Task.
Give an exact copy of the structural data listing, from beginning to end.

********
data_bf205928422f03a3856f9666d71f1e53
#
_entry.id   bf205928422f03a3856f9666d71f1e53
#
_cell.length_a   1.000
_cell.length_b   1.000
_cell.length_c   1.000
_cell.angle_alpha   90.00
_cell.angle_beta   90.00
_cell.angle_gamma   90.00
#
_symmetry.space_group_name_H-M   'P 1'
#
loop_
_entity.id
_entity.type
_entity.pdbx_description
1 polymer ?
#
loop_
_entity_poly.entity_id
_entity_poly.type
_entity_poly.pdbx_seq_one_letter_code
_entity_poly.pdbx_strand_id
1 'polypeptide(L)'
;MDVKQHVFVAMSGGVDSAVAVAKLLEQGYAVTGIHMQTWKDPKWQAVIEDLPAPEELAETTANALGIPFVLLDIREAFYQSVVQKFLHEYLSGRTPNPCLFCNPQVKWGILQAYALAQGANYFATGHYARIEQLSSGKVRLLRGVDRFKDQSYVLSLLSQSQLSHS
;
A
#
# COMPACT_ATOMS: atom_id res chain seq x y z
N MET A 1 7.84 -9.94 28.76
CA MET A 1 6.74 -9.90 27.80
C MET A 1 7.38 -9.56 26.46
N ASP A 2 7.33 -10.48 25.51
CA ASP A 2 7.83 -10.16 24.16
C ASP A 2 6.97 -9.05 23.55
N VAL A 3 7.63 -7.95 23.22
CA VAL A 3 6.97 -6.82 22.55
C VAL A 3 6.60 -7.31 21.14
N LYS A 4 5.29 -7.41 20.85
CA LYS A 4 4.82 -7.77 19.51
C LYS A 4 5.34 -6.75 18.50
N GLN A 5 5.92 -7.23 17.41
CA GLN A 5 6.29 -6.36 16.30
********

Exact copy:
data_bf205928422f03a3856f9666d71f1e53
#
_entry.id   bf205928422f03a3856f9666d71f1e53
#
_cell.length_a   1.000
_cell.length_b   1.000
_cell.length_c   1.000
_cell.angle_alpha   90.00
_cell.angle_beta   90.00
_cell.angle_gamma   90.00
#
_symmetry.space_group_name_H-M   'P 1'
#
loop_
_entity.id
_entity.type
_entity.pdbx_description
1 polymer ?
#
loop_
_entity_poly.entity_id
_entity_poly.type
_entity_poly.pdbx_seq_one_letter_code
_entity_poly.pdbx_strand_id
1 'polypeptide(L)'
;MDVKQHVFVAMSGGVDSAVAVAKLLEQGYAVTGIHMQTWKDPKWQAVIEDLPAPEELAETTANALGIPFVLLDIREAFYQSVVQKFLHEYLSGRTPNPCLFCNPQVKWGILQAYALAQGANYFATGHYARIEQLSSGKVRLLRGVDRFKDQSYVLSLLSQSQLSHS
;
A
#
# COMPACT_ATOMS: atom_id res chain seq x y z
N MET A 1 7.84 -9.94 28.76
CA MET A 1 6.74 -9.90 27.80
C MET A 1 7.38 -9.56 26.46
N ASP A 2 7.33 -10.48 25.51
CA ASP A 2 7.83 -10.16 24.16
C ASP A 2 6.97 -9.05 23.55
N VAL A 3 7.63 -7.95 23.22
CA VAL A 3 6.97 -6.82 22.55
C VAL A 3 6.60 -7.31 21.14
N LYS A 4 5.29 -7.41 20.85
CA LYS A 4 4.82 -7.77 19.51
C LYS A 4 5.34 -6.75 18.50
N GLN A 5 5.92 -7.23 17.41
CA GLN A 5 6.29 -6.36 16.30